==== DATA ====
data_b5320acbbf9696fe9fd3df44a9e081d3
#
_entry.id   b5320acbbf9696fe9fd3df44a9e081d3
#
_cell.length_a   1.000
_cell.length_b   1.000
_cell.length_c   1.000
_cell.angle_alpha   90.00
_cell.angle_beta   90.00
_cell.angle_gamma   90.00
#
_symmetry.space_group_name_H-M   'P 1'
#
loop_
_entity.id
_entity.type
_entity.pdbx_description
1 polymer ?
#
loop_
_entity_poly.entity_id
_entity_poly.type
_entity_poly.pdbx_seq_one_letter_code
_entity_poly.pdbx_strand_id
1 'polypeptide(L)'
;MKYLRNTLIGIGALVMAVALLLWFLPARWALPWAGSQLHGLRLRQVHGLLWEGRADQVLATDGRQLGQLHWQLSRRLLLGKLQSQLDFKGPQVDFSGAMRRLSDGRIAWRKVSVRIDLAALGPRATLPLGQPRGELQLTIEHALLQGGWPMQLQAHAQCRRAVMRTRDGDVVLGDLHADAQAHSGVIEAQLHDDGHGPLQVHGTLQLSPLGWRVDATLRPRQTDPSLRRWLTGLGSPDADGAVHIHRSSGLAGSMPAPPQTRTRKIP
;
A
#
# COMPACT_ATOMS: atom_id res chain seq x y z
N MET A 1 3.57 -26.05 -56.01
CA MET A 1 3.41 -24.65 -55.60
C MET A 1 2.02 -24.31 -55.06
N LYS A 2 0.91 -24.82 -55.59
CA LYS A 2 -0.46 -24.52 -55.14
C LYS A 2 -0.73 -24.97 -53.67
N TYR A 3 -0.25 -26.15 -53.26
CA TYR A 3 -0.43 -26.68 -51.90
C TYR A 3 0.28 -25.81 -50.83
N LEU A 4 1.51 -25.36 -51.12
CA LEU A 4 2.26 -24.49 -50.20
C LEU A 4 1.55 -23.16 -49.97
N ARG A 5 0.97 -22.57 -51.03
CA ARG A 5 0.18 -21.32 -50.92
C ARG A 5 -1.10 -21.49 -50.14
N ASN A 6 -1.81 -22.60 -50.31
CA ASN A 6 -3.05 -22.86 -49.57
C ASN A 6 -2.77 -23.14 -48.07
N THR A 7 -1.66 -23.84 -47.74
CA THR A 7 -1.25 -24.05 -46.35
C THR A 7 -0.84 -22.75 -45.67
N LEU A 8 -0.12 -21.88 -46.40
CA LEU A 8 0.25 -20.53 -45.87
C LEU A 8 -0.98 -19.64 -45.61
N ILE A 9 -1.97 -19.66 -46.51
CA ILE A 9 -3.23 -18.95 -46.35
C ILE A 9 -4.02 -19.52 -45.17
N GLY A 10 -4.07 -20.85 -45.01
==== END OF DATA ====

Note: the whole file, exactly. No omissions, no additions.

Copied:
data_b5320acbbf9696fe9fd3df44a9e081d3
#
_entry.id   b5320acbbf9696fe9fd3df44a9e081d3
#
_cell.length_a   1.000
_cell.length_b   1.000
_cell.length_c   1.000
_cell.angle_alpha   90.00
_cell.angle_beta   90.00
_cell.angle_gamma   90.00
#
_symmetry.space_group_name_H-M   'P 1'
#
loop_
_entity.id
_entity.type
_entity.pdbx_description
1 polymer ?
#
loop_
_entity_poly.entity_id
_entity_poly.type
_entity_poly.pdbx_seq_one_letter_code
_entity_poly.pdbx_strand_id
1 'polypeptide(L)'
;MKYLRNTLIGIGALVMAVALLLWFLPARWALPWAGSQLHGLRLRQVHGLLWEGRADQVLATDGRQLGQLHWQLSRRLLLGKLQSQLDFKGPQVDFSGAMRRLSDGRIAWRKVSVRIDLAALGPRATLPLGQPRGELQLTIEHALLQGGWPMQLQAHAQCRRAVMRTRDGDVVLGDLHADAQAHSGVIEAQLHDDGHGPLQVHGTLQLSPLGWRVDATLRPRQTDPSLRRWLTGLGSPDADGAVHIHRSSGLAGSMPAPPQTRTRKIP
;
A
#
# COMPACT_ATOMS: atom_id res chain seq x y z
N MET A 1 3.57 -26.05 -56.01
CA MET A 1 3.41 -24.65 -55.60
C MET A 1 2.02 -24.31 -55.06
N LYS A 2 0.91 -24.82 -55.59
CA LYS A 2 -0.46 -24.52 -55.14
C LYS A 2 -0.73 -24.97 -53.67
N TYR A 3 -0.25 -26.15 -53.26
CA TYR A 3 -0.43 -26.68 -51.90
C TYR A 3 0.28 -25.81 -50.83
N LEU A 4 1.51 -25.36 -51.12
CA LEU A 4 2.26 -24.49 -50.20
C LEU A 4 1.55 -23.16 -49.97
N ARG A 5 0.97 -22.57 -51.03
CA ARG A 5 0.18 -21.32 -50.92
C ARG A 5 -1.10 -21.49 -50.14
N ASN A 6 -1.81 -22.60 -50.31
CA ASN A 6 -3.05 -22.86 -49.57
C ASN A 6 -2.77 -23.14 -48.07
N THR A 7 -1.66 -23.84 -47.74
CA THR A 7 -1.25 -24.05 -46.35
C THR A 7 -0.84 -22.75 -45.67
N LEU A 8 -0.12 -21.88 -46.40
CA LEU A 8 0.25 -20.53 -45.87
C LEU A 8 -0.98 -19.64 -45.61
N ILE A 9 -1.97 -19.66 -46.51
CA ILE A 9 -3.23 -18.95 -46.35
C ILE A 9 -4.02 -19.52 -45.17
N GLY A 10 -4.07 -20.85 -45.01